Archive for October, 2009

I started a new correspondence chess section this week, under the auspices of the CCLA. This is my third event with this group since leaving the US Chess Federation (You think Congress is screwed up? Try the USCF.), and I’ve been mostly happy with how things have gone. The people seem friendly and the officials helpful. Aside from one major glitch with my entry into my second event, all has gone well.

While some people still play correspondence chess by post card, more and more play is online via email or, increasingly, a web server. Web server play is great: the system keeps the official game score and watches the time limits (in CCLA, you have 40 days to make 10 moves). All you have to do is worry about your moves – and what your opponents are cooking up.

I’m playing in a section of people rated roughly equally (my own CCLA rating is about 1670 – “Class B”). I have four opponents, and we each play two games against each other: one as White and another as Black. It’s early days yet, as we’re still making our opening moves, but things have already gotten interesting in a couple of games. Here’s the position in one:

Stuart v. Ragan

Stuart v. Ragan, CCLA Fall Server series S90251

I’m playing Black, and Mr. Stuart has just played 10. Bb5, threatening and pinning my knight. (No kibbitzing, please. We’re not allowed help with our games. I do think I have a slight advantage in this position, however.) This game had started as a kind-of Trompowsky Attack, but had evolved into into something resembling a reversed Scandinavian Defense. A bit weird, since the Scandinavian is my main defense against 1.e4.  Just this morning, however, I realized that the pawn structure most resembled a reversed Slav Defense. I’ve never played with or against a Slav in my life, though it bears some resemblance to the Scandinavian.  If this confuses you, think how I feel! I have some studying to do.

Meanwhile, it’s always fun to start a new section. I’ll try to post updates as they occur.

Read Full Post »

Some of these I quibble with and some I can’t say one way or the other (I’m not much of a baseball fan and I lost interest in basketball several years ago), but Number One is spot on.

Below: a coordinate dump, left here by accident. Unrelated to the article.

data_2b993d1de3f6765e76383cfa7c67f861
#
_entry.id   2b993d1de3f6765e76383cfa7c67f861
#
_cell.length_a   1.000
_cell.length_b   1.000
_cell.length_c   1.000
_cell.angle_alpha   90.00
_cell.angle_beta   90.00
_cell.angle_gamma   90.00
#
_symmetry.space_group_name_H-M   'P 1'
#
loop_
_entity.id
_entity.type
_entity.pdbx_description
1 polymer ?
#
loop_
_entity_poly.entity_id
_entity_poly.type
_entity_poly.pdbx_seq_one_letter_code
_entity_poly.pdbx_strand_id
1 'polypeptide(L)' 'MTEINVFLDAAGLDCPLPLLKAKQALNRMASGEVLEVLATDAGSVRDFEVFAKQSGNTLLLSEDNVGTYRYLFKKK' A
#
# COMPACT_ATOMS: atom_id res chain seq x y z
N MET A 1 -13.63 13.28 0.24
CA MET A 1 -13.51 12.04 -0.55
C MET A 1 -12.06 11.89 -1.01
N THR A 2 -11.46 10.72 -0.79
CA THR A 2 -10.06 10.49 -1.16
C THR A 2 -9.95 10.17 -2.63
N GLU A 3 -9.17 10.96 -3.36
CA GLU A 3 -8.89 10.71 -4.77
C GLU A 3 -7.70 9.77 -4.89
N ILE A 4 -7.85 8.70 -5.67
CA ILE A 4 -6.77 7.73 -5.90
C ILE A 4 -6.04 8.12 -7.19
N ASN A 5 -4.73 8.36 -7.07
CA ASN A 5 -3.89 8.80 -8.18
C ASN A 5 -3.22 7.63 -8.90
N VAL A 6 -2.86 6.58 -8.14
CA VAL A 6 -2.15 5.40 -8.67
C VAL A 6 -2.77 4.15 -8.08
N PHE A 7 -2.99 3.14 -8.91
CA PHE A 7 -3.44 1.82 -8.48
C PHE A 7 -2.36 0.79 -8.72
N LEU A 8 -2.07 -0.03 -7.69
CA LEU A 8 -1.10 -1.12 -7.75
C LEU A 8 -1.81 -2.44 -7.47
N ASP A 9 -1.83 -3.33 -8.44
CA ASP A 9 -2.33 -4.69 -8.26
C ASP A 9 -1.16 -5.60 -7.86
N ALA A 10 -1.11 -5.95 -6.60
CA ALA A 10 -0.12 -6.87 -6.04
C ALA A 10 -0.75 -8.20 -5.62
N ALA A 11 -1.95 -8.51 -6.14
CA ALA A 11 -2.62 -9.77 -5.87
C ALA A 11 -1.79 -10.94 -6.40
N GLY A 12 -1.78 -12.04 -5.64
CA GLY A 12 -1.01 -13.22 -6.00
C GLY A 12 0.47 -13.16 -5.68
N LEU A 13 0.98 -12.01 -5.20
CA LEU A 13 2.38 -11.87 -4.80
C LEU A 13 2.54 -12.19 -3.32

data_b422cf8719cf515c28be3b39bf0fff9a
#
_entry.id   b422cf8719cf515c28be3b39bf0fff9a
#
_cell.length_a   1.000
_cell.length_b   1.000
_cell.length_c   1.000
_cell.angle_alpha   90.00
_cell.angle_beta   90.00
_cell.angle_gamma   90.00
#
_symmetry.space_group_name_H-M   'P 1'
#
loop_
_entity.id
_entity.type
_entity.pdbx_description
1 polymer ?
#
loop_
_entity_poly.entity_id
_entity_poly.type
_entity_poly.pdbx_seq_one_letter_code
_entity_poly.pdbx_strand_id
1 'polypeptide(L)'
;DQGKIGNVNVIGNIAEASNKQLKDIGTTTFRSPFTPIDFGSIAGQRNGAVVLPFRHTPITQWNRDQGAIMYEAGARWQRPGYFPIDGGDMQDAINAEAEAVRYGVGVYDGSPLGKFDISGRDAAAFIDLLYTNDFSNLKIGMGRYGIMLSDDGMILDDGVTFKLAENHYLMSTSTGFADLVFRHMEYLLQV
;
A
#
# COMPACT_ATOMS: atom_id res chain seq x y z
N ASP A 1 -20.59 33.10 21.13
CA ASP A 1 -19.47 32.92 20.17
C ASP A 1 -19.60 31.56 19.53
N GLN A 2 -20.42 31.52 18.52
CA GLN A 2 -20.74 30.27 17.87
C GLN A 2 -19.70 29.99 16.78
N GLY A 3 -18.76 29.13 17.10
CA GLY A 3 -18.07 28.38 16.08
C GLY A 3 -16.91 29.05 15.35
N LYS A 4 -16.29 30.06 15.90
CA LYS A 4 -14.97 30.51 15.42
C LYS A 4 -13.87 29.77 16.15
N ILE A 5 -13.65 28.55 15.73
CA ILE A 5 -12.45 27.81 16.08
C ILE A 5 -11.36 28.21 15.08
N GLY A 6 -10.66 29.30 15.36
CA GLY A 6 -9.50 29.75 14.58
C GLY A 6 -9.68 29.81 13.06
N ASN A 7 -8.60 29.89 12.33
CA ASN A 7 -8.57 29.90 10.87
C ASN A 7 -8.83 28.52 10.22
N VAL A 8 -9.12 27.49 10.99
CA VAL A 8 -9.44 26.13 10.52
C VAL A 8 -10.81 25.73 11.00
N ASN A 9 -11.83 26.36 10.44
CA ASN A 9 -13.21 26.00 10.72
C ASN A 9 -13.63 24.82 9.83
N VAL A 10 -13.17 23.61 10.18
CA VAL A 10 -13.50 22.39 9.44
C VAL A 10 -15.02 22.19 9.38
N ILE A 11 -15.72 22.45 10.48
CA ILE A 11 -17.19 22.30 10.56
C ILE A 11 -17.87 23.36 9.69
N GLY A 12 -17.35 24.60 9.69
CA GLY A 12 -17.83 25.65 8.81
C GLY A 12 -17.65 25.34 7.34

And that picture – hah!

Read Full Post »

The cast of Criminal Minds

The cast of Criminal Minds

It’s one thing for a character in a movie or TV show to make a mistake that costs them dearly: pick the wrong door, dial the wrong number, or cut the wrong wire, and something bad happens. If no one made a mistake, then the story would never advance – or, if it did, it would be very dull.  So… mistakes happen, and the writer needs for them to happen.

It’s another thing altogether, however, for a writer to take his character from the realm of mistake to that of mind-numbingly stupid in order to advance his story. That is unacceptable; it ruins the tale.

Case in point: The other night, I was catching up on episodes of Criminal Minds, a generally very good series about a team of FBI profilers who ride to the rescue to catch serial killers and mass murderers. My writing partner and I have been following the show with the idea of writing a spec script for it.

The episode in question was titled “Roadkill,” from late last season. The killer murders his victims by running them down with his truck. Not a bad idea; it has kind of a “Christine” vibe to it. Trouble is, in each of the killings we see, the victims have to be unbelievably moronic to advance the story:

  • Victim #1 is caught alone on a narrow rural road, her car broken down. A truck pulls up, and she thinks help has arrived. When she realizes the driver instead intends to run her down, she flees. Up to this point, fine. No problem. Her escape is simple, right? Just run off into the nearby woods where the truck cannot follow her. So, of course, the writers have her run along the road ahead of the truck, eventually meeting her grisly death
  • Victim #2 is caught in a multi-level parking structure. When he realizes the psycho is trying to run him down, does he run into the nearby public stairwell where the half-ton pickup cannot go? Nope. Does he hide behind other cars, using them for cover until he can escape? Nah, that would be too logical. No, this fool runs ahead of the truck down a spiral ramp until he’s crushed against an elevator door.

In both cases, the victims were so dumb that I was left with little sympathy for them. They deserved to die. And the writers deserve to be mocked mercilessly.

The problem with mandated stupidity is that it breaks the suspension of disbelief. Instead of being caught up in the story, the viewer is suddenly shaking his head and asking that famous question, “WTF?” And, as I mention above, you stop caring what happens to the characters. If you don’t change the channel, you keep watching just to see how much worse the cluster-frak before your eyes will get, like watching a train wreck happen in front of you.

And that is a moment of failure as a writer.

Both writers have excellent credits to their names, so how did something this bad get out of the writer’s room? I can only guess there was time-pressure to get the episode shot and in the can to meet the schedule, and that there was no time for an extensive rewrite.  Whatever the reason, Roadkill is a good example for budding writers of what not to do.

Read Full Post »